Background

Many populated areas are affected by a wide variety of natural hazards, such as volcanic eruptions, earthquakes, landslides, tsunamis, flooding, storms and wildfires. Many analyses of natural hazards take a single-hazards approach, which treat hazards as being separate and independent. In many cases, however, the spatial distributions of these hazards overlap and there can exist interaction relationships between hazard types.

Hazard interactions include: 
  • One hazard triggering one or more secondary hazard events (for example, an earthquake triggering a landslide or ground subsidence).
  • A series of triggering relationships forming a cascade or domino event (for example, an earthquake triggering a landslide, which dams a river and causes flooding).
  • One hazard changing the probability of an event occurring (for example, a wildfire removing vegetation and increasing the probability of landslides in the event of a major rainstorm).
  • The spatial/temporal coincidence of natural hazards, resulting in an impact greater than the sum of its component parts.
If assessing overall risk rather than the hazard potential, it is also important to consider temporal changes in vulnerability during successive hazards (for example, the destruction of buildings during an earthquake will make communities more vulnerable to hazard events such as hurricanes).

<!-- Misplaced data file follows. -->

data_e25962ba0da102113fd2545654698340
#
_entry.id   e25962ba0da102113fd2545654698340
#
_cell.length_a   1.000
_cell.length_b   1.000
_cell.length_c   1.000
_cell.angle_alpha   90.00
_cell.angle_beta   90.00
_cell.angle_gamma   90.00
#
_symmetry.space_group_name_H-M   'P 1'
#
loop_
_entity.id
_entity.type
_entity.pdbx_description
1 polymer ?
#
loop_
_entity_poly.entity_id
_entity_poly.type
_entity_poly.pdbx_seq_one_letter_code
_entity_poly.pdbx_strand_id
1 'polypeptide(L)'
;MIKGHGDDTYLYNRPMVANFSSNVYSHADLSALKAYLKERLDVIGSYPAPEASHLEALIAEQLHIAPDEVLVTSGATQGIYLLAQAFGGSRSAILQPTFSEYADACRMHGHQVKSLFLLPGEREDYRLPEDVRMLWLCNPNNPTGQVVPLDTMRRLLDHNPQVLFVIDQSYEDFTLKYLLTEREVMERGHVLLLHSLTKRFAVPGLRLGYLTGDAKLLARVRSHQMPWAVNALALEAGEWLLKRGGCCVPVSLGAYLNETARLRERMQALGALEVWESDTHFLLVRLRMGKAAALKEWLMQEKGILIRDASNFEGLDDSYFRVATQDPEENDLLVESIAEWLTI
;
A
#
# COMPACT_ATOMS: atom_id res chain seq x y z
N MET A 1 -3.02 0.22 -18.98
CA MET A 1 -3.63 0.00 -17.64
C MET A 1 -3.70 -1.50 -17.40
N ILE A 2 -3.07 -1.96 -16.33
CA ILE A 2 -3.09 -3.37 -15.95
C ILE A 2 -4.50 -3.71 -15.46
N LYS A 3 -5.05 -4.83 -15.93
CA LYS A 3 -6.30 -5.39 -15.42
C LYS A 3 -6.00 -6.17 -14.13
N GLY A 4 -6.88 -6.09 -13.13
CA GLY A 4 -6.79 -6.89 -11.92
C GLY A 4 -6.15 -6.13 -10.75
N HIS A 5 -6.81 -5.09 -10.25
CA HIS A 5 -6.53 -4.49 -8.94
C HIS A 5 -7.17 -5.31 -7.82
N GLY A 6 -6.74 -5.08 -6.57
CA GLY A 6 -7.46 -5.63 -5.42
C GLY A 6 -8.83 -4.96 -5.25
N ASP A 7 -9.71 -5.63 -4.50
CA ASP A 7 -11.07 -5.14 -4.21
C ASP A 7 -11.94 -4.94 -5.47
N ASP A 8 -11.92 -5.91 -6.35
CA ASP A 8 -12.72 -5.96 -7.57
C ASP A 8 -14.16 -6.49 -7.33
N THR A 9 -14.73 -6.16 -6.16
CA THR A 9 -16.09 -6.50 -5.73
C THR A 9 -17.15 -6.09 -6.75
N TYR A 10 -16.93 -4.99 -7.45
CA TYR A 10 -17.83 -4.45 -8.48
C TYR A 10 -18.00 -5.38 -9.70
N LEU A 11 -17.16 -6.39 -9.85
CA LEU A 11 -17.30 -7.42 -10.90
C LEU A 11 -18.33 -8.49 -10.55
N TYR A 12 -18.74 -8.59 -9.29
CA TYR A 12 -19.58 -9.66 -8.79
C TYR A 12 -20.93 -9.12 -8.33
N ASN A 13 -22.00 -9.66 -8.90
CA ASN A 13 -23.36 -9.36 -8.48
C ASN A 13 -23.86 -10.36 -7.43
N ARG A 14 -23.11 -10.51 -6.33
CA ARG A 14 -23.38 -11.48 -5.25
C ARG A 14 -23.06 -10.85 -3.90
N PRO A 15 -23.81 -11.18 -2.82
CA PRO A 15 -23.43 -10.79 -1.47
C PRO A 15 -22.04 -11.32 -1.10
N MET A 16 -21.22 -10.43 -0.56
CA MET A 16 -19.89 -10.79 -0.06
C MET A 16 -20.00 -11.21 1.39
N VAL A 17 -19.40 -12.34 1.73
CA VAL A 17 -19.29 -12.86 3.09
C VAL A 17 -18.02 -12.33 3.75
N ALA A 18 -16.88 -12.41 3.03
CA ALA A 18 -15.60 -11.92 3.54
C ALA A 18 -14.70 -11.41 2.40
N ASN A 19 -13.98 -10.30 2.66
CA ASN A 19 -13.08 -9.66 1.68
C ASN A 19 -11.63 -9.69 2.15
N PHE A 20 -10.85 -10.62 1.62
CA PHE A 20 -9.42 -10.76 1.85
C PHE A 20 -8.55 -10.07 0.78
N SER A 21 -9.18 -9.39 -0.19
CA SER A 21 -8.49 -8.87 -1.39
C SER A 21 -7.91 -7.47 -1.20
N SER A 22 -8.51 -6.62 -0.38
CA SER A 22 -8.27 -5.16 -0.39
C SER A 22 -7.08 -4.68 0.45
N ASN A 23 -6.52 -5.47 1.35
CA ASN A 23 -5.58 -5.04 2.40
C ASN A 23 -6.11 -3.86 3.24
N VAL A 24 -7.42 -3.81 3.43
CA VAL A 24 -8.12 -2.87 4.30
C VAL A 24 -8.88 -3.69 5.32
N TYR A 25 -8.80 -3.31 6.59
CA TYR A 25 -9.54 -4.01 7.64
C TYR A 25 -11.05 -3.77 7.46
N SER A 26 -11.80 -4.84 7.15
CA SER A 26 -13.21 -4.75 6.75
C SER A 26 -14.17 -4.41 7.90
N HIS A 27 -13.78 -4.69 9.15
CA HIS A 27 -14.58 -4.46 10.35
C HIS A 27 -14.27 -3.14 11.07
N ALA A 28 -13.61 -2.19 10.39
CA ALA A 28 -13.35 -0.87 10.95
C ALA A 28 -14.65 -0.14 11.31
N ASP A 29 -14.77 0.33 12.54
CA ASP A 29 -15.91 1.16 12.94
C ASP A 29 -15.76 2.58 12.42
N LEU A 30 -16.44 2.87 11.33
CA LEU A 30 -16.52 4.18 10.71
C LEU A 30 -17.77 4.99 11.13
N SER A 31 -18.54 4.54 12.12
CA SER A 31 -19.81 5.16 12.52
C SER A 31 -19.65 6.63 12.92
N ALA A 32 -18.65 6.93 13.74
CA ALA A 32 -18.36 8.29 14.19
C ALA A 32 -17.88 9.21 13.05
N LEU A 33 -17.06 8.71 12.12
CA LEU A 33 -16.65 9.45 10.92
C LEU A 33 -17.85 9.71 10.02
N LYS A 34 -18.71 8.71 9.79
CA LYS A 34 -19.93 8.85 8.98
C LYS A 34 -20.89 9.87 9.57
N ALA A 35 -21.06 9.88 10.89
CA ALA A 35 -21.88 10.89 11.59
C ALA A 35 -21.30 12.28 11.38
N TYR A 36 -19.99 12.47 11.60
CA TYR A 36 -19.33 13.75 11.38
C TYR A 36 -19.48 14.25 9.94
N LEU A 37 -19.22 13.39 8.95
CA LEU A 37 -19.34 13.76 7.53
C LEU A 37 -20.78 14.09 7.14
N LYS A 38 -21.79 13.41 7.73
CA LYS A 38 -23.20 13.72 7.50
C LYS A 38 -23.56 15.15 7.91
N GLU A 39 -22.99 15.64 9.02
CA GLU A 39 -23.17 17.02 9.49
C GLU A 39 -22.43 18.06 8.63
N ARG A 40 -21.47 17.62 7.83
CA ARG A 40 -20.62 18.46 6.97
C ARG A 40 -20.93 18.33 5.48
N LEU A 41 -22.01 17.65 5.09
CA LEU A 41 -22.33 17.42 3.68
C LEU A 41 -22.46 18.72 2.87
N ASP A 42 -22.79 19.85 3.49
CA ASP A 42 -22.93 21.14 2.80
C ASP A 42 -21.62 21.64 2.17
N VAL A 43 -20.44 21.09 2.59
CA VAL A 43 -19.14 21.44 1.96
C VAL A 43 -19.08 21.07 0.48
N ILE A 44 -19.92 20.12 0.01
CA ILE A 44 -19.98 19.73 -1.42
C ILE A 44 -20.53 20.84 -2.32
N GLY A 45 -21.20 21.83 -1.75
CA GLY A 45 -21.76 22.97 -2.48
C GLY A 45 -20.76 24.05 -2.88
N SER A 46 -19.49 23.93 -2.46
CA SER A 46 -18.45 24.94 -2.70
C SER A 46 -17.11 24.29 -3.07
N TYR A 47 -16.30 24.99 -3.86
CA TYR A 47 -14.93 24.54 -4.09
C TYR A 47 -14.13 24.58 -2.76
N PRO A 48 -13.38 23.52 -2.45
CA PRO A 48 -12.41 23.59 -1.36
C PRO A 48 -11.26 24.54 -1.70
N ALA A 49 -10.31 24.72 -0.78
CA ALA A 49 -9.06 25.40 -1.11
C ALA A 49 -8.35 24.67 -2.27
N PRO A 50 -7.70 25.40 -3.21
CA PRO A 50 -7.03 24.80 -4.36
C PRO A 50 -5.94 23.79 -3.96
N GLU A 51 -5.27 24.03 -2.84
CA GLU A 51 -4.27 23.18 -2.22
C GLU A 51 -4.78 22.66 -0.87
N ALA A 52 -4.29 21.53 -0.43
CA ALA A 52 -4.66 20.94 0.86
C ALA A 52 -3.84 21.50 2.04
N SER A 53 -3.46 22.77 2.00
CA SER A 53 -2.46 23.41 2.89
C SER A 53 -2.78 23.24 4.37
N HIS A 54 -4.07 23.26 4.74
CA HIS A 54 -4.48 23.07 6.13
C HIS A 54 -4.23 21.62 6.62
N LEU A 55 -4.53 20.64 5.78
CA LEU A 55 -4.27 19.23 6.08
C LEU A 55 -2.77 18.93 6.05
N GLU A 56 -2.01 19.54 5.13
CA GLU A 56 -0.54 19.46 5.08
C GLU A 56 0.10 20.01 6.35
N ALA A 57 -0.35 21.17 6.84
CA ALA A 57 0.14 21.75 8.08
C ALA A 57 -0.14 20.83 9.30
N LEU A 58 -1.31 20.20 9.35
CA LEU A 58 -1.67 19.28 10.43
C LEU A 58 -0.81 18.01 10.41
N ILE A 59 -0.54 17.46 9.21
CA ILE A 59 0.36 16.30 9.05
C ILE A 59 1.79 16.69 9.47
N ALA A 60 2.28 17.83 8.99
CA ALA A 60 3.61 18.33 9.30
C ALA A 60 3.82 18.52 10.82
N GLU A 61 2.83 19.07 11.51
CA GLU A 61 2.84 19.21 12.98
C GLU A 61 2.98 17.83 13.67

The understanding and constraining of such interaction relationships, and their impacts, are an important and topical area of research. Whilst many hazard assessment applications and research has often focused on single hazards in isolation, many populated areas, both rural and urban, are affected by multiple natural hazards with the potential for interacting relationships. An assessment that ignores these relationships has the potential to underestimate risk or increase vulnerability.

This collaborative group, drawn from multiple institutions, proposes that the holistic assessment of hazard potential must not only include the identification of all spatially relevant hazards, but also the interactions between them. This 'multi-hazard' approach gives a better understanding of the hazard potential faced by communities. Read more.